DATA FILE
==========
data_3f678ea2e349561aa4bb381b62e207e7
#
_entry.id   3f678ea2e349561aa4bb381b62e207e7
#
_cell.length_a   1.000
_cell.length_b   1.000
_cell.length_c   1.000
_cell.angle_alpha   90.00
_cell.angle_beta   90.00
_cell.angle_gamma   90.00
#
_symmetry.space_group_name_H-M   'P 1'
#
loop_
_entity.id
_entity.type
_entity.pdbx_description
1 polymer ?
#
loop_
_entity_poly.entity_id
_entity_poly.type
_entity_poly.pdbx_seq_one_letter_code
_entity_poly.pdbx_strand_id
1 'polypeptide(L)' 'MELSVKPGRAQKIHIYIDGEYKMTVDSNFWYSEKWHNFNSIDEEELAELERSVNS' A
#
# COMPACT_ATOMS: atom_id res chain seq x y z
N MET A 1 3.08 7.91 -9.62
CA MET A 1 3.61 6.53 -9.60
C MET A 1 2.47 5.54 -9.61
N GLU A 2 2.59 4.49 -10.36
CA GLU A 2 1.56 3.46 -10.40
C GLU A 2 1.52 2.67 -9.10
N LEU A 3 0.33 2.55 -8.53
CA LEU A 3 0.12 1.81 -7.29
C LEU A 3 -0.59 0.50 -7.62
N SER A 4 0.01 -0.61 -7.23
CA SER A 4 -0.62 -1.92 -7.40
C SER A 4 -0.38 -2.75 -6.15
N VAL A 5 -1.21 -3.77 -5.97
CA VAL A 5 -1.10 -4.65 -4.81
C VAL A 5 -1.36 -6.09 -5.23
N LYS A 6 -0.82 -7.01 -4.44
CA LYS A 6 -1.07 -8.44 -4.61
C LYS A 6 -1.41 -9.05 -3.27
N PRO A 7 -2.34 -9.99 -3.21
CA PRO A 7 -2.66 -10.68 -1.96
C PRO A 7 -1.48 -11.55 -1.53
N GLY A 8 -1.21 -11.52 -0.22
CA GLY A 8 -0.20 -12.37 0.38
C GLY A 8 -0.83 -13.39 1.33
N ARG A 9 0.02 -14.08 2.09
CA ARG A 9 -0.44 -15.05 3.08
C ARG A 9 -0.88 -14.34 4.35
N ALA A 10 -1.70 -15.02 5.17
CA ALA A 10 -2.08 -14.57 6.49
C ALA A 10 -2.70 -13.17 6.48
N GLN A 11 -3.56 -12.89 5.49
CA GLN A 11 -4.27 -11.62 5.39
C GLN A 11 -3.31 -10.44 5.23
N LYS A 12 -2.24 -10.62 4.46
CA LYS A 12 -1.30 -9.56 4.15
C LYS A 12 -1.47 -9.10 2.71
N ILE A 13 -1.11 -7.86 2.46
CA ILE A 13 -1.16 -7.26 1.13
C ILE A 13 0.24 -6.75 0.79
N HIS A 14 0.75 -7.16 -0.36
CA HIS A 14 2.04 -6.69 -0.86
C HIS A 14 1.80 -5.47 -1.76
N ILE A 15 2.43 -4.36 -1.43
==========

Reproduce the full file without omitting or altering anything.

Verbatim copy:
data_3f678ea2e349561aa4bb381b62e207e7
#
_entry.id   3f678ea2e349561aa4bb381b62e207e7
#
_cell.length_a   1.000
_cell.length_b   1.000
_cell.length_c   1.000
_cell.angle_alpha   90.00
_cell.angle_beta   90.00
_cell.angle_gamma   90.00
#
_symmetry.space_group_name_H-M   'P 1'
#
loop_
_entity.id
_entity.type
_entity.pdbx_description
1 polymer ?
#
loop_
_entity_poly.entity_id
_entity_poly.type
_entity_poly.pdbx_seq_one_letter_code
_entity_poly.pdbx_strand_id
1 'polypeptide(L)' 'MELSVKPGRAQKIHIYIDGEYKMTVDSNFWYSEKWHNFNSIDEEELAELERSVNS' A
#
# COMPACT_ATOMS: atom_id res chain seq x y z
N MET A 1 3.08 7.91 -9.62
CA MET A 1 3.61 6.53 -9.60
C MET A 1 2.47 5.54 -9.61
N GLU A 2 2.59 4.49 -10.36
CA GLU A 2 1.56 3.46 -10.40
C GLU A 2 1.52 2.67 -9.10
N LEU A 3 0.33 2.55 -8.53
CA LEU A 3 0.12 1.81 -7.29
C LEU A 3 -0.59 0.50 -7.62
N SER A 4 0.01 -0.61 -7.23
CA SER A 4 -0.62 -1.92 -7.40
C SER A 4 -0.38 -2.75 -6.15
N VAL A 5 -1.21 -3.77 -5.97
CA VAL A 5 -1.10 -4.65 -4.81
C VAL A 5 -1.36 -6.09 -5.23
N LYS A 6 -0.82 -7.01 -4.44
CA LYS A 6 -1.07 -8.44 -4.61
C LYS A 6 -1.41 -9.05 -3.27
N PRO A 7 -2.34 -9.99 -3.21
CA PRO A 7 -2.66 -10.68 -1.96
C PRO A 7 -1.48 -11.55 -1.53
N GLY A 8 -1.21 -11.52 -0.22
CA GLY A 8 -0.20 -12.37 0.38
C GLY A 8 -0.83 -13.39 1.33
N ARG A 9 0.02 -14.08 2.09
CA ARG A 9 -0.44 -15.05 3.08
C ARG A 9 -0.88 -14.34 4.35
N ALA A 10 -1.70 -15.02 5.17
CA ALA A 10 -2.08 -14.57 6.49
C ALA A 10 -2.70 -13.17 6.48
N GLN A 11 -3.56 -12.89 5.49
CA GLN A 11 -4.27 -11.62 5.39
C GLN A 11 -3.31 -10.44 5.23
N LYS A 12 -2.24 -10.62 4.46
CA LYS A 12 -1.30 -9.56 4.15
C LYS A 12 -1.47 -9.10 2.71
N ILE A 13 -1.11 -7.86 2.46
CA ILE A 13 -1.16 -7.26 1.13
C ILE A 13 0.24 -6.75 0.79
N HIS A 14 0.75 -7.16 -0.36
CA HIS A 14 2.04 -6.69 -0.86
C HIS A 14 1.80 -5.47 -1.76
N ILE A 15 2.43 -4.36 -1.43